Rugby Union: Thanks be for Wales' revival

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The Independent Online
THE Five Nations' Championship has become one of the two great sporting competitions of the world. The Olympic Games can no longer be taken seriously, for can anyone treat with seriousness an ostensibly amateur competition which is rampant with professionalism and which, moreover, includes not only ice skating but synchronised swimming?

The Five Nations' only rival is the football World Cup and that comes round once every four years. I am sure that in the British Isles we do not appreciate the Five Nations as we should. I am less sure that we - or, to be precise, other people - should exploit it more.

Recently, there have been, to me, disturbing suggestions that this should happen, with England being greedy about television fees. I hope it does not happen, for I do not want the competition to be Packerised, with even more outre jerseys (of which I say something later on).

There is, however, a strong case for playing only one international on consecutive Saturdays. This would mean that the 10-match season would be of precisely the same length as the present one - 15 January to 19 March.

Meanwhile, we should give thanks for what we have. After Saturday, the championship is more open than observers thought it would be beforehand. France are clearly beatable, not only by England (which was widely thought to be possible), but also by Wales and even Scotland. The French have always been uneasy at Murrayfield, and may well be so again on 19 March, if the Scots have managed by then to recover their spirit and to restore a few players (such as Derek Stark and the injured Scott Hastings) to the side.

Those who did not see the whole match but relied on television highlights may not appreciate what heavy weather the French made of defeating a courageous but uninventive Irish side.

Do not misunderstand me: you cannot argue with four tries to 0. Ireland can be grateful to, and for, Eric Elwood. France should feel similarly about Thierry Lacroix. The difference was that Lacroix always looked dangerous not only with the boot but with the ball in his hands in a way none of the Irish backs did.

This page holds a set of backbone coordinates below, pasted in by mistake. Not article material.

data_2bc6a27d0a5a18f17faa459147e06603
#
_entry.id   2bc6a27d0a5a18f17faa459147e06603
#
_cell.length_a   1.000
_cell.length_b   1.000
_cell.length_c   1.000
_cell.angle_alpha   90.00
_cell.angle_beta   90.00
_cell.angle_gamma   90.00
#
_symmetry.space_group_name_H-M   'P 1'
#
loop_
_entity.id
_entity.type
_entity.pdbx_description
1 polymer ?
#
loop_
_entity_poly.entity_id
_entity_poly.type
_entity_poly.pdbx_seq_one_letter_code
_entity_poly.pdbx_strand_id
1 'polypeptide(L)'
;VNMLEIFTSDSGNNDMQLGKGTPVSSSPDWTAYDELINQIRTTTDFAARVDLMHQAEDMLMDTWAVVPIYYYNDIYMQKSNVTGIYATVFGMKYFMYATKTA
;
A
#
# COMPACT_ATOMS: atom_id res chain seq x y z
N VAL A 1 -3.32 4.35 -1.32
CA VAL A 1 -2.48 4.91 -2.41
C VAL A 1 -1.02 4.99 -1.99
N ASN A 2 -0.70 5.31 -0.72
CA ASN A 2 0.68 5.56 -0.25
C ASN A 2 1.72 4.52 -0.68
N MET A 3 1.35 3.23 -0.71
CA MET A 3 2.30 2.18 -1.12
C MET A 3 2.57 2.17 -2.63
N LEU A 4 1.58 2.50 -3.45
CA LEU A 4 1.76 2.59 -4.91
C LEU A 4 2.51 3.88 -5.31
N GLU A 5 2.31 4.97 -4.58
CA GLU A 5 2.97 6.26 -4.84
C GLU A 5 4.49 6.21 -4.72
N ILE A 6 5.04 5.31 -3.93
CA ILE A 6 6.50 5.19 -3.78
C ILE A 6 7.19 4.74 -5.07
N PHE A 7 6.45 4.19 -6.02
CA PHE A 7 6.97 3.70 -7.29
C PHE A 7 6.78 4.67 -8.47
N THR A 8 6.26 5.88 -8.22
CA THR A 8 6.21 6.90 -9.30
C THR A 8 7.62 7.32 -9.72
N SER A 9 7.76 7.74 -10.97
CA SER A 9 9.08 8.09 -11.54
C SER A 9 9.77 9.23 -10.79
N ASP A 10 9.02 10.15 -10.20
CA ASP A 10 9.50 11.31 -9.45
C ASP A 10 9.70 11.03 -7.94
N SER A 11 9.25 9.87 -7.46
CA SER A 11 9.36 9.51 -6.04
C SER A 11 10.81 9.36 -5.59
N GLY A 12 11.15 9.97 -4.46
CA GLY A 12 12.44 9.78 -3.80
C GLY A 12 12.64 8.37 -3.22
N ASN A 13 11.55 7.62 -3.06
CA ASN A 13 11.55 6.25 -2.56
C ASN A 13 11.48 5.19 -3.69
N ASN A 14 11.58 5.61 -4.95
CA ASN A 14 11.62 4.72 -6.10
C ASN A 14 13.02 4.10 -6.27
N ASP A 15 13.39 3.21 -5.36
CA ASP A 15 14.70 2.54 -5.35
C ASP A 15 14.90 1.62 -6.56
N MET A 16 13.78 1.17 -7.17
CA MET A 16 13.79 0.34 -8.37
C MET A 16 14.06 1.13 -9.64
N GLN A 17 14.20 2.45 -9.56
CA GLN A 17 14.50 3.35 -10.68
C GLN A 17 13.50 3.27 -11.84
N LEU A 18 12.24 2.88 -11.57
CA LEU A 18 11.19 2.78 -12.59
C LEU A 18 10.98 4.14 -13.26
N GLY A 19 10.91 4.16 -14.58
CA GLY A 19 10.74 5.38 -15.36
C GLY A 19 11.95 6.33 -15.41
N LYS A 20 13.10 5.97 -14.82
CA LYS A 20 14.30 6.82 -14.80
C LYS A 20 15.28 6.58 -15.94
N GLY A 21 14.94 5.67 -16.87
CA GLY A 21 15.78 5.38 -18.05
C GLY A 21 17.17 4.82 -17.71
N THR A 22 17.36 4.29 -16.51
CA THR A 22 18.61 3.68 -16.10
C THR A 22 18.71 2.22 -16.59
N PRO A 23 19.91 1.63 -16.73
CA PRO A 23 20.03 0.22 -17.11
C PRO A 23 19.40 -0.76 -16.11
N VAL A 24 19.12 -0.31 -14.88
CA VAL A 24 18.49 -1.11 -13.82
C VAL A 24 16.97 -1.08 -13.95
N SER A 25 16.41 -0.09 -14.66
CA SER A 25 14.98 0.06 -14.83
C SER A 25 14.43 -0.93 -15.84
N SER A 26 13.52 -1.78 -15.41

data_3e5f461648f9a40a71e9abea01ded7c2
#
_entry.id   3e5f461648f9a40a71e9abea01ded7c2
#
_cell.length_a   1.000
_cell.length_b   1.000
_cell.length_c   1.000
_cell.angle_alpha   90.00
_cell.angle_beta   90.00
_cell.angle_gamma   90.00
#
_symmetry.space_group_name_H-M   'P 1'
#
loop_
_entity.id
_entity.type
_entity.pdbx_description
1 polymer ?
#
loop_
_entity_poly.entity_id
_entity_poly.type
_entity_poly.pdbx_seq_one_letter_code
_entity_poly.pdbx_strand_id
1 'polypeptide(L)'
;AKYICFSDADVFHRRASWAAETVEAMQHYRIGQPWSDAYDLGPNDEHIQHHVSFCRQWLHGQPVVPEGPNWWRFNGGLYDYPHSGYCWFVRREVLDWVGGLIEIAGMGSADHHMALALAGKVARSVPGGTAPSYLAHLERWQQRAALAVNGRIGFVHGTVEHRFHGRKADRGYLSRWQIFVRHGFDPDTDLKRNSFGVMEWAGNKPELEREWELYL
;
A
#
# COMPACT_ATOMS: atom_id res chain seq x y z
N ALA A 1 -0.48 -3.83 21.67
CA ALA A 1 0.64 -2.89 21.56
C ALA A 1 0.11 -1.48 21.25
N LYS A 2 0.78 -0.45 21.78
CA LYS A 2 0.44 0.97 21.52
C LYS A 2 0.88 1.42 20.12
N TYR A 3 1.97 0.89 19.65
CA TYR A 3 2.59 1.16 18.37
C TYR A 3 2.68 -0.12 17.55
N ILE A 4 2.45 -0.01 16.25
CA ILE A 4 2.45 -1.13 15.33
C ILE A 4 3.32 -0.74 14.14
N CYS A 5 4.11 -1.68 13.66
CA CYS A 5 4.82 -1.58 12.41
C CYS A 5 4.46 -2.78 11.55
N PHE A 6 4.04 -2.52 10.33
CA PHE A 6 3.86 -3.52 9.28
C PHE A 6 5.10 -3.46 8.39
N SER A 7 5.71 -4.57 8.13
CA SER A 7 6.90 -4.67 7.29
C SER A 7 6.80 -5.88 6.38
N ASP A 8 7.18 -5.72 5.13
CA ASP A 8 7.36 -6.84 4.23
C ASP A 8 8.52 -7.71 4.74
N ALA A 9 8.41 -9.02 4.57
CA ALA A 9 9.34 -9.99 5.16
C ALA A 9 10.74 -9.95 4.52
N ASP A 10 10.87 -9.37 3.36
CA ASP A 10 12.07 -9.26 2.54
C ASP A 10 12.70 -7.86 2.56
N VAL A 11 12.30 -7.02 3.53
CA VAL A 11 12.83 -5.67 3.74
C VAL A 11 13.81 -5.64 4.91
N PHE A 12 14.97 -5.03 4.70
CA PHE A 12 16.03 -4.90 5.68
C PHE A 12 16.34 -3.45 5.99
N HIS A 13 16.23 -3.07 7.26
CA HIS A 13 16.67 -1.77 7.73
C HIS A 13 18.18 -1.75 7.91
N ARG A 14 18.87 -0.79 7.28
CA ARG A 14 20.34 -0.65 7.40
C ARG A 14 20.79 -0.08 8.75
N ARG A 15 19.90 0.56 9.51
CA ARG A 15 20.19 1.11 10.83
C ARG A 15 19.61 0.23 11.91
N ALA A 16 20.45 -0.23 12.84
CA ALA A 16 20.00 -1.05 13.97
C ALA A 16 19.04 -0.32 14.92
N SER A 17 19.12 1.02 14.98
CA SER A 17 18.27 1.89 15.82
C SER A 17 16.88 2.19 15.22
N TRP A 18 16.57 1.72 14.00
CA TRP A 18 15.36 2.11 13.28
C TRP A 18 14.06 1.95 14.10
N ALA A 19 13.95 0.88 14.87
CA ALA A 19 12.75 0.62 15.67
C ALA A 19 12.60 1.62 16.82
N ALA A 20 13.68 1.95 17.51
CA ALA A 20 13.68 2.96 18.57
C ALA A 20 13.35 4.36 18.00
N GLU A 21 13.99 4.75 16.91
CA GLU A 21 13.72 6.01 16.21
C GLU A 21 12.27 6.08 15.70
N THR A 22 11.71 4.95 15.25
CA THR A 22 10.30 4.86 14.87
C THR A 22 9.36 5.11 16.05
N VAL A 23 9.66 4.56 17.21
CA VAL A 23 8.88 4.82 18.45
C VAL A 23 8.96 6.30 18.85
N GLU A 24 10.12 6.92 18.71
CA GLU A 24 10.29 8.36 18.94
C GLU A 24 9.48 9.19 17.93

Wales, however, are certainly capable of defeating this French side in Cardiff. I am not suggesting that Mike Rayer should be retained as a wing, well though he took what must have been a horribly wet ball. But I should still like to see a more complete footballer on the left than either Nigel Walker, or Wayne Proctor.

I am glad to see the selectors took my advice and brought back Phil Davies, who had a fine game, to counterbalance the inexperience of Scott Quinnell, who likewise performed prodigiously. Whatever happens - if, say, Emyr Lewis goes to No 7 - Quinnell must now be kept at No 8 and not messed about as his father, Derek, was.

In my hopes for 1994 I neglected to mention one or, rather, two of them: that the Welsh team should stop not only calling themselves 'The Dragons', for nobody else does, but looking like Christmas trees.

I am old enough to remember the time when the national side appeared in shorts varying in colour from dark navy to faded blue-grey. During the same period the Irish XV wore their club stockings. Though I am not a great believer in uniformity for uniformity's sake, I welcomed the change at the beginning of the 1950s when the Welsh went over to white shorts and the Irish to green stockings.

Since then the Irish, like the Scots, have maintained their sartorial dignity; while the Welsh, like the English and the French, have lost theirs. The Welsh jersey used to be a fine thing, carrying only a black number on a white square at the back and the Prince of Wales's feathers on the left breast. Today it looks like a garment purchaseable in Mothercare. Perhaps it is; perhaps that, or something very like it, is the reason for the change.

In matters of kit, Wales should rejoin the Celtic nations. In the meantime, the Principality is praying for heavy rain again at Cardiff on 19 February.